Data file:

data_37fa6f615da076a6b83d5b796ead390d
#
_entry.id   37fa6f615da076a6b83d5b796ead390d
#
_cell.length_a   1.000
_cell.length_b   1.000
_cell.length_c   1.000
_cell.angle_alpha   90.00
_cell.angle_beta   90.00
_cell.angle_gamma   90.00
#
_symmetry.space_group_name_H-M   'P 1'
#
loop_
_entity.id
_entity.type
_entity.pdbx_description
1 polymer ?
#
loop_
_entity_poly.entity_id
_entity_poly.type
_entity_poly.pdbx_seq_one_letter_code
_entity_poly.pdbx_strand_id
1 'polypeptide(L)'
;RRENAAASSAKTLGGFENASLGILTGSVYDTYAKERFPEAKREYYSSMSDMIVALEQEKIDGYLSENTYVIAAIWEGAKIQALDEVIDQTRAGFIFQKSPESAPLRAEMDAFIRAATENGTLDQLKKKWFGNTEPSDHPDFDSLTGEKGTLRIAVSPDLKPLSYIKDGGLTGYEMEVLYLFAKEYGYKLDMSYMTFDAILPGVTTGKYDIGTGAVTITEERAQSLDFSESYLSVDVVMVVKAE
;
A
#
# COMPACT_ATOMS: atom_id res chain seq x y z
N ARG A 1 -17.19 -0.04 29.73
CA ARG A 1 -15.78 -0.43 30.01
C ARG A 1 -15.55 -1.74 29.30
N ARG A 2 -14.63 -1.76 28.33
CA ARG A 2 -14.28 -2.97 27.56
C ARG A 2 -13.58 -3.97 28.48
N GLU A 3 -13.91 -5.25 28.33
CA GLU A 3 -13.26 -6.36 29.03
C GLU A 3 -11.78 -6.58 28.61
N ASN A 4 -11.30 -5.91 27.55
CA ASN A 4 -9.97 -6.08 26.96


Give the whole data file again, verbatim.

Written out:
data_37fa6f615da076a6b83d5b796ead390d
#
_entry.id   37fa6f615da076a6b83d5b796ead390d
#
_cell.length_a   1.000
_cell.length_b   1.000
_cell.length_c   1.000
_cell.angle_alpha   90.00
_cell.angle_beta   90.00
_cell.angle_gamma   90.00
#
_symmetry.space_group_name_H-M   'P 1'
#
loop_
_entity.id
_entity.type
_entity.pdbx_description
1 polymer ?
#
loop_
_entity_poly.entity_id
_entity_poly.type
_entity_poly.pdbx_seq_one_letter_code
_entity_poly.pdbx_strand_id
1 'polypeptide(L)'
;RRENAAASSAKTLGGFENASLGILTGSVYDTYAKERFPEAKREYYSSMSDMIVALEQEKIDGYLSENTYVIAAIWEGAKIQALDEVIDQTRAGFIFQKSPESAPLRAEMDAFIRAATENGTLDQLKKKWFGNTEPSDHPDFDSLTGEKGTLRIAVSPDLKPLSYIKDGGLTGYEMEVLYLFAKEYGYKLDMSYMTFDAILPGVTTGKYDIGTGAVTITEERAQSLDFSESYLSVDVVMVVKAE
;
A
#
# COMPACT_ATOMS: atom_id res chain seq x y z
N ARG A 1 -17.19 -0.04 29.73
CA ARG A 1 -15.78 -0.43 30.01
C ARG A 1 -15.55 -1.74 29.30
N ARG A 2 -14.63 -1.76 28.33
CA ARG A 2 -14.28 -2.97 27.56
C ARG A 2 -13.58 -3.97 28.48
N GLU A 3 -13.91 -5.25 28.33
CA GLU A 3 -13.26 -6.36 29.03
C GLU A 3 -11.78 -6.58 28.61
N ASN A 4 -11.30 -5.91 27.55
CA ASN A 4 -9.97 -6.08 26.96